Praise! Ordering information! Event schedule! Errata! It’s all here on this page.
One of Epicurious’ Best Cookbooks of 2015!
Recommended by The Washington Post!
Get your copy from from
Turn to page 140- Minestrone. There is a sentence that somehow disappeared between the advance copy and the final book. Between the 1st and 2nd instructions, there should be another sentence! So after “Start with the aromatics,” but before the next addition, write in this sentence:
Now add the liquid–about a quart of water, stock, or whey. Bring it to a low boil, then reduce to a simmer. If you have a Parmesan rind or prosciutto end, add it now.
And come see me! Here’s a list of events in the coming months:
October 9 Book Signing, Healthy Living Market, Saratoga Springs, NY, Free! But sign up here October 10 Book Signing, Berkshire Botanical Gardens Harvest Festival, Stockbridge, MA 3:00 October 13 “What we talk about when we talk about food” panel with Katie Workman, Shauna Ahern, and Jenny Rosenstrach, 92nd St. Y, New York Tx are here October 17 Berkshire Fermentation Festival, Great Barrington Fair Grounds, Signing 2:00 October 18, 3:30 Book Launch Party, Six Depot Cafe, West Stockbridge, MA October 22 Preserved Lemon Demo and Book Signing, Hazel and Dewey, Denver, CO October 25 Talk and Book Signing, Barbara Jo’s Books to Cooks, Vancouver, BC. Canada October 27 Cooking Class and Lunch, Hot Stove Society, Seattle, WA 11:30. Tx are here. October 27 In conversation with Tara Austen Weaver and book signing, Book Larder, Seattle, WA October 29 7:00 Cheesemaking Demo and Booksigning, Rakestraw Books, Danville, CA October 30 12:30, A Conversation with Mollie Katzen, Book Passage, Ferry Building, San Francisco, CA October 30 6:30 Cooking Class and Fall Dinner at Draegers, San Mateo, CA tx are here October 31, Potluck brunch with Cheryl Sternman Rule, San Jose (free but ticketed, sign up here) October 31 3:00, talk and signing at Omnivore Books, San Francisco, CA November 1, talk and signing at Powell’s Books, Portland, OR November 3, Class and signing at Cooks of Crocus Hill, St. Paul, MN November 8, Lean In Event, Shaker Dam Coffee House, West Stockbridge, MA 3:00 November 14, 3:00 Pie Demo, signing, and party at Home Chef, Hillsdale, NY tx are here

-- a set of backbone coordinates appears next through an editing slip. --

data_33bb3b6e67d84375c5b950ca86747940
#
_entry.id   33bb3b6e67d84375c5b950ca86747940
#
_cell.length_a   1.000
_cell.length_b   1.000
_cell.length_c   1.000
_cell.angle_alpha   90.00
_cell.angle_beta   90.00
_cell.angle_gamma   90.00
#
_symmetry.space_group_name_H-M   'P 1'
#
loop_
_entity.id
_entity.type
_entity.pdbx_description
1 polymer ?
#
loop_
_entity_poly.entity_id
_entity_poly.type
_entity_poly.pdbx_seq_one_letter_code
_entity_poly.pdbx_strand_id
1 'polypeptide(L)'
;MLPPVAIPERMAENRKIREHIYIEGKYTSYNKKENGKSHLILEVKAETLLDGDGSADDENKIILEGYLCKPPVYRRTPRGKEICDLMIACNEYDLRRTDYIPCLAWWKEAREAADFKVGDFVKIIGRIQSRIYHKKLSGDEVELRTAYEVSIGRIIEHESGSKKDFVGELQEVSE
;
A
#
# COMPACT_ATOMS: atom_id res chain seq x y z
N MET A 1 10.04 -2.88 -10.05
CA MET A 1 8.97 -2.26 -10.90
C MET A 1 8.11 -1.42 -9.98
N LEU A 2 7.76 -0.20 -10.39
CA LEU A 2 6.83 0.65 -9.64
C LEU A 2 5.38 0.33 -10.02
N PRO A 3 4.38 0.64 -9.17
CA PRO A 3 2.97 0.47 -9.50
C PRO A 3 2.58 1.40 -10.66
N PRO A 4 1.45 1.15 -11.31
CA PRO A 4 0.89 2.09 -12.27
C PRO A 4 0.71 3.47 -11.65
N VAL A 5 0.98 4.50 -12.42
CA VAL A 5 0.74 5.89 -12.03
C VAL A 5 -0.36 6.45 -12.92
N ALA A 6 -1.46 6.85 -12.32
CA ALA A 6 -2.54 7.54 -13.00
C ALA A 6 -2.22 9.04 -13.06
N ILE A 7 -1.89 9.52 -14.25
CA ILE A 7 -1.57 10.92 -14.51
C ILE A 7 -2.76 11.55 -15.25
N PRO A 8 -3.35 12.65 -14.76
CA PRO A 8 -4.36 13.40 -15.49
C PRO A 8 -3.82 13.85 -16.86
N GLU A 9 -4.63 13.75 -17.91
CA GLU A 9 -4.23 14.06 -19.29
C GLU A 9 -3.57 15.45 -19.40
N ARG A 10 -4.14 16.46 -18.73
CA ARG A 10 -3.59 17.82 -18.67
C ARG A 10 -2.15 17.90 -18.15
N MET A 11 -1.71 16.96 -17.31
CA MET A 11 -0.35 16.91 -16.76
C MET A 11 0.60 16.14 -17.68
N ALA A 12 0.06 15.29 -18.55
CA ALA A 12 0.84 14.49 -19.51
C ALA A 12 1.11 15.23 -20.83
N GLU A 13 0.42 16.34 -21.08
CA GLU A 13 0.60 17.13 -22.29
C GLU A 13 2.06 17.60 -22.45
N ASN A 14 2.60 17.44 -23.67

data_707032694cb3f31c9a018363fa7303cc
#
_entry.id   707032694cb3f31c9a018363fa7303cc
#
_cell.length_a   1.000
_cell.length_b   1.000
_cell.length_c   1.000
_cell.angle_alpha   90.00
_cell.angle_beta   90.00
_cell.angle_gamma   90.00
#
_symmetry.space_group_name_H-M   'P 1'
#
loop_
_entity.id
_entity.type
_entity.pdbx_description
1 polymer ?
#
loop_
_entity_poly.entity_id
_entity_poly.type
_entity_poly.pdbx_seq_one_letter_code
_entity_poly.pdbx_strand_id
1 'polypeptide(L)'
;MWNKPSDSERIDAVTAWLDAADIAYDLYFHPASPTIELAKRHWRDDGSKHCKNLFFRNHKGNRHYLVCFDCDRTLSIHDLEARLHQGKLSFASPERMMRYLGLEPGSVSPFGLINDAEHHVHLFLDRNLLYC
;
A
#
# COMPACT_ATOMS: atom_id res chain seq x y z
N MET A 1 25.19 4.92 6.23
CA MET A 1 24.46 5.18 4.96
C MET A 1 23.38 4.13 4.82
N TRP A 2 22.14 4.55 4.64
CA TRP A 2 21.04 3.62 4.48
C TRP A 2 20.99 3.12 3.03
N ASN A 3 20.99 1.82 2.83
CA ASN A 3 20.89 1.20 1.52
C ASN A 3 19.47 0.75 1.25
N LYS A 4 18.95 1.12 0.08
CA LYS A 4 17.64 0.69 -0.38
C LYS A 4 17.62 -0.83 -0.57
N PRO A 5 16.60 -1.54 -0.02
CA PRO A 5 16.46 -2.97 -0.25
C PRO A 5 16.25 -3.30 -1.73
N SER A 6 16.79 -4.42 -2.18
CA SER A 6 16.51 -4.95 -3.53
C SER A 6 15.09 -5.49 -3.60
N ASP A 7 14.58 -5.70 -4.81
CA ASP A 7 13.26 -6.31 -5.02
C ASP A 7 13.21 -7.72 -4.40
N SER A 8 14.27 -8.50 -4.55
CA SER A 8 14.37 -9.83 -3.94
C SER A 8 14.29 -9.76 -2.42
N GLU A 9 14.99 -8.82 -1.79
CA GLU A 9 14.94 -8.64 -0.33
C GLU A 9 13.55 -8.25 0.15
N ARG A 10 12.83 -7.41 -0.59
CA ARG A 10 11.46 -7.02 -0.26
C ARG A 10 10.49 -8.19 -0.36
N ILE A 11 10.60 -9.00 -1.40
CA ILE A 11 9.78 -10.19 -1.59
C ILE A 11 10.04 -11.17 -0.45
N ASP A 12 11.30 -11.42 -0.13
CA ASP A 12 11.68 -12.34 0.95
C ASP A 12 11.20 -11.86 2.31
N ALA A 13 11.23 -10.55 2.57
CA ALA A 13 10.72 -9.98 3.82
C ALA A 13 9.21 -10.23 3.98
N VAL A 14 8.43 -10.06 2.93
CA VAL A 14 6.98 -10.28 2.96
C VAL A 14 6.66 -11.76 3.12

November 18, 12:00 Xhibition Kitchen, Northeastern University, Boston, MA
November 18, 7:00 Talk and Signing, Mass Horticulture, Wellesley, MA tx are here (POSTPONED) November 21, 3:00-5:00 Signing and holiday coping session (with treats!), Dory and Ginger, Pittsfield, MA December 12, Signing, One Mercantile, Great Barrington, MA December 19, Signing and Spoon Butter Demo, 10:00 Eat Boutique Holiday Market, Boston, MA December 19, Signing and sampling, 2:00 Farm and Fable, Boston, MA January 16, Class and Signing 11:30, Stonewall Kitchen, York, ME (signup required) January 20, Talk, Potluck Dinner and signing, Monterey Church, Monterey, MA January 30, Lemon Curd Demonstration and Signing, Berkshire Atheneum, Pittsfield, MA
March 19, Seedy Saturday, Keynote Speaker, Copake, NY
Praise for The Homemade Kitchen:
From Publishers Weekly: